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Beginning today, Monday, July 27, select individuals traveling from “high-risk” states have to quarantine for 14 days, even if they are not showing COVID-19 symptoms. The idea is for an individual to monitor themselves for symptoms during the incubation period, and if they do feel sick to get tested.
COVID-19 cases are creeping up in the District, after a promising period of decline. On July 22, daily cases surpassed 100. DC Health Director LaQuandra Nesbitt said in a past press conference that contact tracing shows that some cases can be linked to individuals who traveled from COVID-19 hot spots like Texas, Florida, and the Carolinas.
DC Health determines whether a state is high risk if “the seven-day moving average of daily new COVID-19 cases is 10 or more per 100,000 persons.” The health agency will update its list of high risk states every other Monday on coronavirus.dc.gov.
Here is the inaugural list of states: Arkansas, Arizona, Alabama, California, Delaware, Florida, Georgia, Idaho, Iowa, Kansas, Louisiana, Mississippi, Missouri, Montana, Nebraska, Nevada, New Mexico, North Carolina, North Dakota, Ohio, Oklahoma, South Carolina, Tennessee, Texas, Utah, Washington, and Wisconsin.
There are exceptions. Maryland and Virginia will never be among the listed states.
The Bowser administration also makes exceptions for those engaging in “essential” travel. The obvious next question: What is essential? The order defines “essential” based on a past mayoral order, which includes travel related to operating a necessary business such as a health care facility or government function. The mayor’s spokesperson says the administration will be releasing new guidance on what qualifies as essential travel today to provide further clarity. The travel order says these individuals, however, should limit their activities for 14 days.
Thanks to a waiver, the Washington Nationals will be treated as “essential” under the order. And the Bowser administration confirmed that more than one baseball player has tested positive for COVID-19 already.
Enforcement is fuzzy. The order reserves the right for businesses and institutions (like a university) to “affirm compliance” with the travel requirement. When asked about enforcement in a Friday press conference, Mayor Muriel Bowser said “people should…monitor their activities and do what is right for their neighbors.”
—Amanda Michelle Gomez (tips? email@example.com)
CITY DESK LINKS, by Amanda Michelle Gomez (tips? firstname.lastname@example.org)
As of July 27, D.C. reported one additional death related to COVID-19 and 78 new positive cases, bringing the total numbers to 582 and 11,858. Cases in the community are increasing, particularly in Wards 1, 4, 5, 7, and 8. [EOM]
A funeral procession honoring the life of civil rights icon Rep. John Lewis of Georgia is today. There will be road closures in Northwest until 1 p.m. [WTOP]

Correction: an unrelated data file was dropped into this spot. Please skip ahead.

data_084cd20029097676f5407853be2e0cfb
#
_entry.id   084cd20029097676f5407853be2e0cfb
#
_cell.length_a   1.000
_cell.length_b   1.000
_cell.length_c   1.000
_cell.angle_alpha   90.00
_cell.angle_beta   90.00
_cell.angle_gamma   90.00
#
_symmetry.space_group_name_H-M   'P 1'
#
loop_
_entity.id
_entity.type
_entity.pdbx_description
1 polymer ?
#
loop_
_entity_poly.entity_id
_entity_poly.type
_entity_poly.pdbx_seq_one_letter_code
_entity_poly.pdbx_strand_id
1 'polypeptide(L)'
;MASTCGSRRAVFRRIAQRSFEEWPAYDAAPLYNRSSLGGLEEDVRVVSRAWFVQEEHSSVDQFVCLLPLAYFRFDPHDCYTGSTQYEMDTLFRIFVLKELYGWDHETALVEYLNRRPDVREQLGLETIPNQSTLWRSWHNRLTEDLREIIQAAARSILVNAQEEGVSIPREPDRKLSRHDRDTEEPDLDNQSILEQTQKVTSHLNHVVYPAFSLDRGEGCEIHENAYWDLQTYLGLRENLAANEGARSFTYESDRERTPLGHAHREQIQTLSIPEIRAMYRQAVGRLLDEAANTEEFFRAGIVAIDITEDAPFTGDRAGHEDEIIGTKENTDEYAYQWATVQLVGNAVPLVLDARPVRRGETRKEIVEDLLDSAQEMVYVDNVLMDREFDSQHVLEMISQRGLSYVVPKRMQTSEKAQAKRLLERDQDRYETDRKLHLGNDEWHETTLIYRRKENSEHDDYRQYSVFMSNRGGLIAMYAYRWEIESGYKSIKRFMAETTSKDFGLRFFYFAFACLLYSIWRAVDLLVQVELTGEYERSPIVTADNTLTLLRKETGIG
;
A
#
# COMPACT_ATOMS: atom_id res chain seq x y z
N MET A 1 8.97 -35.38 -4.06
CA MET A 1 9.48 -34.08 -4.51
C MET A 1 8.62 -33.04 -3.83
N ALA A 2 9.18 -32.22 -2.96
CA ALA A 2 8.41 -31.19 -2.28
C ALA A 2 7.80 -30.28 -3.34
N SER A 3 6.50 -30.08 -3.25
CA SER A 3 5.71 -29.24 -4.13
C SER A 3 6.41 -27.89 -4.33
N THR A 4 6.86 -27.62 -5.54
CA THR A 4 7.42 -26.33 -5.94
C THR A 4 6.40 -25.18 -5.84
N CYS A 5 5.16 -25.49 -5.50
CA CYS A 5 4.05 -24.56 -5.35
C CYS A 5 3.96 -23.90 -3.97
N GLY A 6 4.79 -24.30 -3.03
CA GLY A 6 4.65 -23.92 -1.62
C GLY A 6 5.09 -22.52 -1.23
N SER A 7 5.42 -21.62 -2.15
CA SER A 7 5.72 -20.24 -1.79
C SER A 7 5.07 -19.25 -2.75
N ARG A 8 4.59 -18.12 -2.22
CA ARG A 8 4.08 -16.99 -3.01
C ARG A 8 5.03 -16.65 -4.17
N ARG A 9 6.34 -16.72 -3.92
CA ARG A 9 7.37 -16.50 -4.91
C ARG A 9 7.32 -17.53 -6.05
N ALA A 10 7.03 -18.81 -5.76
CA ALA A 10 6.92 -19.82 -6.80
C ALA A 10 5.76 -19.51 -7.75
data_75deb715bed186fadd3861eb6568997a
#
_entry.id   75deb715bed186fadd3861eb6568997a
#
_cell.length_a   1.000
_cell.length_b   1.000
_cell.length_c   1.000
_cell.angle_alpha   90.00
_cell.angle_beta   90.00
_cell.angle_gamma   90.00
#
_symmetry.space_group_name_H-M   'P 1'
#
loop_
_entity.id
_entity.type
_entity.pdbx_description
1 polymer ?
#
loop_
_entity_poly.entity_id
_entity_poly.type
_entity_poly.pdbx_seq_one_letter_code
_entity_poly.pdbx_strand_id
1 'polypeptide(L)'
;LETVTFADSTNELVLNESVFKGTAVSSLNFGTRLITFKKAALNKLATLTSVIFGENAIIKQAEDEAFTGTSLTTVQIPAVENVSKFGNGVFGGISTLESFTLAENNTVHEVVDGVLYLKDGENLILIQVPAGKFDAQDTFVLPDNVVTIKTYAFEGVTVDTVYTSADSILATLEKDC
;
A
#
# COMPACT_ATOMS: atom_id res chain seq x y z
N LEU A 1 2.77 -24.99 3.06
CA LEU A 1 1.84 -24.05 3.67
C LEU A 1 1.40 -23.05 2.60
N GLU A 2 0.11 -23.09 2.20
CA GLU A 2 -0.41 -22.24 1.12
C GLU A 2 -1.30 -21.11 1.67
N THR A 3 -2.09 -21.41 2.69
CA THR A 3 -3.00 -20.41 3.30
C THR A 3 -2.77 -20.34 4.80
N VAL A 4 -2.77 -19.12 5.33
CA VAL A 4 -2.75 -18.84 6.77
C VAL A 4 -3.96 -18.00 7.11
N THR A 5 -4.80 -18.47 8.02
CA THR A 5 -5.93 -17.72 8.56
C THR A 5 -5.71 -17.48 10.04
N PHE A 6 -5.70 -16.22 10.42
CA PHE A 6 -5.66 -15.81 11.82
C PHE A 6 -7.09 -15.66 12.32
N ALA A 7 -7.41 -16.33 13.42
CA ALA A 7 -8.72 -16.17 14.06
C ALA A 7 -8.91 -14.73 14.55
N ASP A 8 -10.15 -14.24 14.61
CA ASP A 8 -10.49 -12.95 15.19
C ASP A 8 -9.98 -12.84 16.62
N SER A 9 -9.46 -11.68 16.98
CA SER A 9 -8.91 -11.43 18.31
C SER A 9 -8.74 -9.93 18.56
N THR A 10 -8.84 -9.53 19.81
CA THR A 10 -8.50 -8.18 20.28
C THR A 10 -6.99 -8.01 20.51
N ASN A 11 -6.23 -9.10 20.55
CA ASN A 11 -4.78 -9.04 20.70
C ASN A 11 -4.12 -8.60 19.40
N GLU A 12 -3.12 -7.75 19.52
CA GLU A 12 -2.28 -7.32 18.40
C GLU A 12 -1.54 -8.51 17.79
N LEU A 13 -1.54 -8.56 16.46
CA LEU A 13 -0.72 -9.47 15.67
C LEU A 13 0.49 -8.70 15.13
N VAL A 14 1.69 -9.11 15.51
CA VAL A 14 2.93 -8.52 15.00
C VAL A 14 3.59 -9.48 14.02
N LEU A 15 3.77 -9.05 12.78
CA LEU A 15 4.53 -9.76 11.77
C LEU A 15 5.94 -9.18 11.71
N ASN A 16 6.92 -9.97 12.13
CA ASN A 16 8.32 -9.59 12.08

As public schools go all virtual this academic year, parents weigh sending their kids to private schools where campuses will remain open. [Post]
A police officer struck and killed a female pedestrian Friday night while responding to a call in Southeast. [DCist]
LOOSE LIPS LINKS, by Mitch Ryals (tips? email@example.com)
How a mother of two became the face of D.C.’s push to decriminalize magic mushrooms. [Washingtonian]
Mayor Muriel Bowser is pushing legislation to open at least 80 polling places for the general election. [DCist]
Virginia needs answers to the sexaul assault allegations against Lt. Gov. Justin Fairfax. [Post]
YOUNG & HUNGRY LINKS, by Laura Hayes (tips? firstname.lastname@example.org)
The Office of Tax and Revenue will now waive the penalty fees and interest incurred by bars and restaurants who forgot to file their sales tax return reports. [WCP]
An analysis of the fines bars and restaurants received for violating Phase 2 regulations. [Barred in DC]
Mercy Me in West End is now serving brunch. [Eater DC]
Which restaurant workers are most at risk of contracting COVID-19? [Eater]
ARTS LINKS, by Kayla Randall (tips? email@example.com)
Gallaudet University students star in a coming-of-age documentary series on Netflix, set to be released in October. [DCist]
The National Zoo has officially reopened—with new safety protocols. [WAMU]
And here are more local museums and cultural institutions that have reopened with new rules in place. [Washingtonian]
SPORTS LINKS, by Kelyn Soong (tips? firstname.lastname@example.org)
Myisha Hines-Allen scored 27 points and led the Mystics to a 101-76 season-opening win over the Indiana Fever. The Mystics play again tomorrow night against the Connecticut Sun. [NBC Sports Washington]
The Nats lost two out of three games in their series against the Yankees. [Federal Baseball]
Washington Spirit rookie Ashley Sanchez won the Future Legend award for the NWSL Challenge Cup. [CBS Sports]
We’re bringing you the best things to watch, read, make, and do from the comfort of your home while social distancing.
Sarah Weinman brings together a collection of Unspeakable Acts in her newest anthology, and contributors Pamela Colloff, Sarah Marshall, Rachel Monroe, and Emma Copley Eisenberg are talking with her about it this week.
Sarah Gerard’s newest novel, True Love, is Old Town Books’ newest book club selection, and she’ll be virtually discussing it with readers.